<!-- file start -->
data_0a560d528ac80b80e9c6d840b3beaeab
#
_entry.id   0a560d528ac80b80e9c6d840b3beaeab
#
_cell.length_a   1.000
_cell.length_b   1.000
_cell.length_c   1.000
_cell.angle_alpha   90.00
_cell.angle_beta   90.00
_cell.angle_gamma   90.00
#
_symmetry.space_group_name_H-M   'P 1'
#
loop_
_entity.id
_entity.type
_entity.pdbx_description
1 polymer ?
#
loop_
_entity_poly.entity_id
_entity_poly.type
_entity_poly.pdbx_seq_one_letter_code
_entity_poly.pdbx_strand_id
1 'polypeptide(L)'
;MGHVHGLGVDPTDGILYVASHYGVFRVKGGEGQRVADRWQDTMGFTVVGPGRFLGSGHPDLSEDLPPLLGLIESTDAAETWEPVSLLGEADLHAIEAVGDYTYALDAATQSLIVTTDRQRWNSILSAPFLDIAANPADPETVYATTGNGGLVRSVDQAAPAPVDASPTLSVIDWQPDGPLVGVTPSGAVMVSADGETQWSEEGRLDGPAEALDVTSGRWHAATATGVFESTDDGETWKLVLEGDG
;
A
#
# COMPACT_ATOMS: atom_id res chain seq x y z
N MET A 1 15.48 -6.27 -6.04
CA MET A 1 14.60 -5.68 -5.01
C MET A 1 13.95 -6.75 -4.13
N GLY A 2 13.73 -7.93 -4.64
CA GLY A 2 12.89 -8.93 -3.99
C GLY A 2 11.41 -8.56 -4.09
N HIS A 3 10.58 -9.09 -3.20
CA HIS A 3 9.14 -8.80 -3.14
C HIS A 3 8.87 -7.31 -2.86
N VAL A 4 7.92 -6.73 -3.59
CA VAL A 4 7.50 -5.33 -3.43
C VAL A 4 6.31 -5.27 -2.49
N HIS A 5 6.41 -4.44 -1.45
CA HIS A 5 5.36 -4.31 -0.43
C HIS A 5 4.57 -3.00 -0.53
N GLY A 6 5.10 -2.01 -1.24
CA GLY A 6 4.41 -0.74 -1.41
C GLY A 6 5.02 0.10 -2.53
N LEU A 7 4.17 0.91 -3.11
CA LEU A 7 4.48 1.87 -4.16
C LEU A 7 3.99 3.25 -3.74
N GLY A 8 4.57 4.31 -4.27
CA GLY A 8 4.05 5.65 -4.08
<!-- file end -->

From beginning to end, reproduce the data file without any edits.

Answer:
data_0a560d528ac80b80e9c6d840b3beaeab
#
_entry.id   0a560d528ac80b80e9c6d840b3beaeab
#
_cell.length_a   1.000
_cell.length_b   1.000
_cell.length_c   1.000
_cell.angle_alpha   90.00
_cell.angle_beta   90.00
_cell.angle_gamma   90.00
#
_symmetry.space_group_name_H-M   'P 1'
#
loop_
_entity.id
_entity.type
_entity.pdbx_description
1 polymer ?
#
loop_
_entity_poly.entity_id
_entity_poly.type
_entity_poly.pdbx_seq_one_letter_code
_entity_poly.pdbx_strand_id
1 'polypeptide(L)'
;MGHVHGLGVDPTDGILYVASHYGVFRVKGGEGQRVADRWQDTMGFTVVGPGRFLGSGHPDLSEDLPPLLGLIESTDAAETWEPVSLLGEADLHAIEAVGDYTYALDAATQSLIVTTDRQRWNSILSAPFLDIAANPADPETVYATTGNGGLVRSVDQAAPAPVDASPTLSVIDWQPDGPLVGVTPSGAVMVSADGETQWSEEGRLDGPAEALDVTSGRWHAATATGVFESTDDGETWKLVLEGDG
;
A
#
# COMPACT_ATOMS: atom_id res chain seq x y z
N MET A 1 15.48 -6.27 -6.04
CA MET A 1 14.60 -5.68 -5.01
C MET A 1 13.95 -6.75 -4.13
N GLY A 2 13.73 -7.93 -4.64
CA GLY A 2 12.89 -8.93 -3.99
C GLY A 2 11.41 -8.56 -4.09
N HIS A 3 10.58 -9.09 -3.20
CA HIS A 3 9.14 -8.80 -3.14
C HIS A 3 8.87 -7.31 -2.86
N VAL A 4 7.92 -6.73 -3.59
CA VAL A 4 7.50 -5.33 -3.43
C VAL A 4 6.31 -5.27 -2.49
N HIS A 5 6.41 -4.44 -1.45
CA HIS A 5 5.36 -4.31 -0.43
C HIS A 5 4.57 -3.00 -0.53
N GLY A 6 5.10 -2.01 -1.24
CA GLY A 6 4.41 -0.74 -1.41
C GLY A 6 5.02 0.10 -2.53
N LEU A 7 4.17 0.91 -3.11
CA LEU A 7 4.48 1.87 -4.16
C LEU A 7 3.99 3.25 -3.74
N GLY A 8 4.57 4.31 -4.27
CA GLY A 8 4.05 5.65 -4.08